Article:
Purpose: A urinary tract infection (UTI) is the most common hospital-acquired infection. However, the epidemiology of intensive care unit (ICU)-acquired UTIs is not well defined. The objective of this study was to describe the incidence, risk factors, and clinical outcomes of ICU-acquired UTIs. Materials and Methods: All patients admitted to adult multidisciplinary ICUs in the Calgary Health Region (CHR, population ∼ 1 million) during May 1, 1999 to April 30, 2000 were studied using a cohort design. Results: A total of 1,158 admissions to a CHR ICU were 48 hours in duration or more. A total of 111 episodes of ICU-acquired UTI (defined as > 105 CFU/mL of 1 or 2 organisms >48 hours after ICU admission) occurred in 105 (9%) patients and 5 (0.4%) had ICU-acquired bacteremic/fungemic UTIs for incidences of 11.3 and 0.5 UTIs per 1,000 ICU days, respectively. Significant independent risk factors for developing an ICU-acquired UTI as determined by a logistic regression model were female gender (adjusted odds ratio [ORadj], 2.31; 95% confidence interval [CI], 1.48-3.59) and natural logarithmic transformation of ICU length of stay (ORadj, 3.96; 95% CI, 3.02-5.17). No differences in admitting vital signs, routine blood tests, APACHE II and TISS scores, or overall hospital mortality rate were observed among patients who developed an ICU-acquired UTI as compared with those who did not. The most common UTI etiologies were Enterococcus spp. (24%), Candida albicans (21%), and Escherichia coli(15%). Only 4 (3%) of the organisms were highly antibiotic resistant. Conclusions: Nosocomial UTIs develop commonly in the critically ill and women and those with an extended ICU stay are at increased risk. Although ICU-acquired UTIs are markers of morbidity, they do not significantly increase mortality.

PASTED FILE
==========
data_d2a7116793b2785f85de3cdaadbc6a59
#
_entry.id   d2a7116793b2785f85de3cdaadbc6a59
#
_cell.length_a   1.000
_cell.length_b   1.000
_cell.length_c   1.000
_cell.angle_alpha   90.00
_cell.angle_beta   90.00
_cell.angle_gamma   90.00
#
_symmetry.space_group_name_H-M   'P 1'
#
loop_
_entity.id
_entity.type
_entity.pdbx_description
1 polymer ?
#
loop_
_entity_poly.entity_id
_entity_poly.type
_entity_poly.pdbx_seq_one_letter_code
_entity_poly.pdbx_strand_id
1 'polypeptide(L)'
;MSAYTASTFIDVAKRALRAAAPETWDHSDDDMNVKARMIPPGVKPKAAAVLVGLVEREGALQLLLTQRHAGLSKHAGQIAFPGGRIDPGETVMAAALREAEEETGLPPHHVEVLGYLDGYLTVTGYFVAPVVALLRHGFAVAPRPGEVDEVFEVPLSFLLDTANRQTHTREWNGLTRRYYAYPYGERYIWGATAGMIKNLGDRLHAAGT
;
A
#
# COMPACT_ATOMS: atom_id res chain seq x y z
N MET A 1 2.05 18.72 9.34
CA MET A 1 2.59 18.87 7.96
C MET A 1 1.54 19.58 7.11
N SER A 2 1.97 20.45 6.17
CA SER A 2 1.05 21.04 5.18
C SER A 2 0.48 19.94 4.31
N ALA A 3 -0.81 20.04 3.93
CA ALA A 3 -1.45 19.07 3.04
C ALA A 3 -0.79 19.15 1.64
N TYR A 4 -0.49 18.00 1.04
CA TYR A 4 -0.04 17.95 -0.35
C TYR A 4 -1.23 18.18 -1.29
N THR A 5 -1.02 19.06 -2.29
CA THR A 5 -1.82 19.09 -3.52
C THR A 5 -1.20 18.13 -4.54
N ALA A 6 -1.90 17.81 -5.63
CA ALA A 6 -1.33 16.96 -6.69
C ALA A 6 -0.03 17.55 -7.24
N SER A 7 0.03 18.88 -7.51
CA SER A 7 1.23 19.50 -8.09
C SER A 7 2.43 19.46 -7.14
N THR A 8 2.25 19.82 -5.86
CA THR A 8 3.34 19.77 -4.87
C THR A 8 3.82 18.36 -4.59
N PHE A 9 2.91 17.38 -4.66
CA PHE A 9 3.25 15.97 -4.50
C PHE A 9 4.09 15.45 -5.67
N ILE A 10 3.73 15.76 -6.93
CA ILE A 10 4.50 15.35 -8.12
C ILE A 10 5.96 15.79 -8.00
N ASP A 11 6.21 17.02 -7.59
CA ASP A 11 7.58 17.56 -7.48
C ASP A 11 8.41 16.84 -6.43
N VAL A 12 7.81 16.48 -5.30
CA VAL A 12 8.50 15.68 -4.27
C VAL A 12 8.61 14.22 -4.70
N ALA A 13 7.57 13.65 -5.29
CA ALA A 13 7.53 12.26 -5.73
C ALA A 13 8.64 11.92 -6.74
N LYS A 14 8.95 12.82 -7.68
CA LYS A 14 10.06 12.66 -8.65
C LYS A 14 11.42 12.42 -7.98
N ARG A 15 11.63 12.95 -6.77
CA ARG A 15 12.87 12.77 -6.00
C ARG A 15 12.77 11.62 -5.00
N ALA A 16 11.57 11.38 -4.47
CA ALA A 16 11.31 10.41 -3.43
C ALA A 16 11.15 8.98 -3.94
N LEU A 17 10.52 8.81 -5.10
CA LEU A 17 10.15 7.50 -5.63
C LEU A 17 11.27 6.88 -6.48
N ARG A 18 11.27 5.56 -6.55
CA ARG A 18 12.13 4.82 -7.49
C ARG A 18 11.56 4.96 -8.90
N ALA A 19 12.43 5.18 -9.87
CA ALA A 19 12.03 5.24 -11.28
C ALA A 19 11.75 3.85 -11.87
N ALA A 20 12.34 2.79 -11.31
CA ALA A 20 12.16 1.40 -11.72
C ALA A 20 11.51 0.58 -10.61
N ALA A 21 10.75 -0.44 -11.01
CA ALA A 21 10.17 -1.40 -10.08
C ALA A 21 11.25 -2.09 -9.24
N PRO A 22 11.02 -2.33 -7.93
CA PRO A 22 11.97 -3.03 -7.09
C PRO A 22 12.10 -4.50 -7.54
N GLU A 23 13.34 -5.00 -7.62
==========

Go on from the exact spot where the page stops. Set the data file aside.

ASJC Scopus subject areas
- Critical Care and Intensive Care Medicine